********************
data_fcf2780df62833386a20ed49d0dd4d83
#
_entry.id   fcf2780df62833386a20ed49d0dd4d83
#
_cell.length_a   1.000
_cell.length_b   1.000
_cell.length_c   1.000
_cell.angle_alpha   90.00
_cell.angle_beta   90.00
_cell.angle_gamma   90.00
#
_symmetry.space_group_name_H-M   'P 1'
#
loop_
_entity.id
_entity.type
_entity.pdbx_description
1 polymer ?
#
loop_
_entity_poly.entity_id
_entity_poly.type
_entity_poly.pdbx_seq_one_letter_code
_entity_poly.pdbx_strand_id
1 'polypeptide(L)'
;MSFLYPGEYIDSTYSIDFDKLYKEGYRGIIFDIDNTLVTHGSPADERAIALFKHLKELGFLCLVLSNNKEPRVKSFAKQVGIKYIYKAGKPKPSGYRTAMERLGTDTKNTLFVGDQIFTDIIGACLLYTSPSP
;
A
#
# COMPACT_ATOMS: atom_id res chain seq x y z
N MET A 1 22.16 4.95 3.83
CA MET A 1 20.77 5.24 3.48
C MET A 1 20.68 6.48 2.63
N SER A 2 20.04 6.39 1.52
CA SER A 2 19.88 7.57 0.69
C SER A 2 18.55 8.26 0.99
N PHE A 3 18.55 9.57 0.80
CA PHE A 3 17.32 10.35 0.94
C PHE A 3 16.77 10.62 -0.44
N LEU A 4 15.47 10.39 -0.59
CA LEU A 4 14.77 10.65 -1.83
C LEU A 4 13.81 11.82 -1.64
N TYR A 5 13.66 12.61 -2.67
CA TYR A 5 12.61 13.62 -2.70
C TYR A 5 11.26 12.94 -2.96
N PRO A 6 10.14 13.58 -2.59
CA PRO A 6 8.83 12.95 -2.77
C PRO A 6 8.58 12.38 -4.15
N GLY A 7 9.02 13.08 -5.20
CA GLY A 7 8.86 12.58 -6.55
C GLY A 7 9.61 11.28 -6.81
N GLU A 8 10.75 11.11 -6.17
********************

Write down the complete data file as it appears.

data_fcf2780df62833386a20ed49d0dd4d83
#
_entry.id   fcf2780df62833386a20ed49d0dd4d83
#
_cell.length_a   1.000
_cell.length_b   1.000
_cell.length_c   1.000
_cell.angle_alpha   90.00
_cell.angle_beta   90.00
_cell.angle_gamma   90.00
#
_symmetry.space_group_name_H-M   'P 1'
#
loop_
_entity.id
_entity.type
_entity.pdbx_description
1 polymer ?
#
loop_
_entity_poly.entity_id
_entity_poly.type
_entity_poly.pdbx_seq_one_letter_code
_entity_poly.pdbx_strand_id
1 'polypeptide(L)'
;MSFLYPGEYIDSTYSIDFDKLYKEGYRGIIFDIDNTLVTHGSPADERAIALFKHLKELGFLCLVLSNNKEPRVKSFAKQVGIKYIYKAGKPKPSGYRTAMERLGTDTKNTLFVGDQIFTDIIGACLLYTSPSP
;
A
#
# COMPACT_ATOMS: atom_id res chain seq x y z
N MET A 1 22.16 4.95 3.83
CA MET A 1 20.77 5.24 3.48
C MET A 1 20.68 6.48 2.63
N SER A 2 20.04 6.39 1.52
CA SER A 2 19.88 7.57 0.69
C SER A 2 18.55 8.26 0.99
N PHE A 3 18.55 9.57 0.80
CA PHE A 3 17.32 10.35 0.94
C PHE A 3 16.77 10.62 -0.44
N LEU A 4 15.47 10.39 -0.59
CA LEU A 4 14.77 10.65 -1.83
C LEU A 4 13.81 11.82 -1.64
N TYR A 5 13.66 12.61 -2.67
CA TYR A 5 12.61 13.62 -2.70
C TYR A 5 11.26 12.94 -2.96
N PRO A 6 10.14 13.58 -2.59
CA PRO A 6 8.83 12.95 -2.77
C PRO A 6 8.58 12.38 -4.15
N GLY A 7 9.02 13.08 -5.20
CA GLY A 7 8.86 12.58 -6.55
C GLY A 7 9.61 11.28 -6.81
N GLU A 8 10.75 11.11 -6.17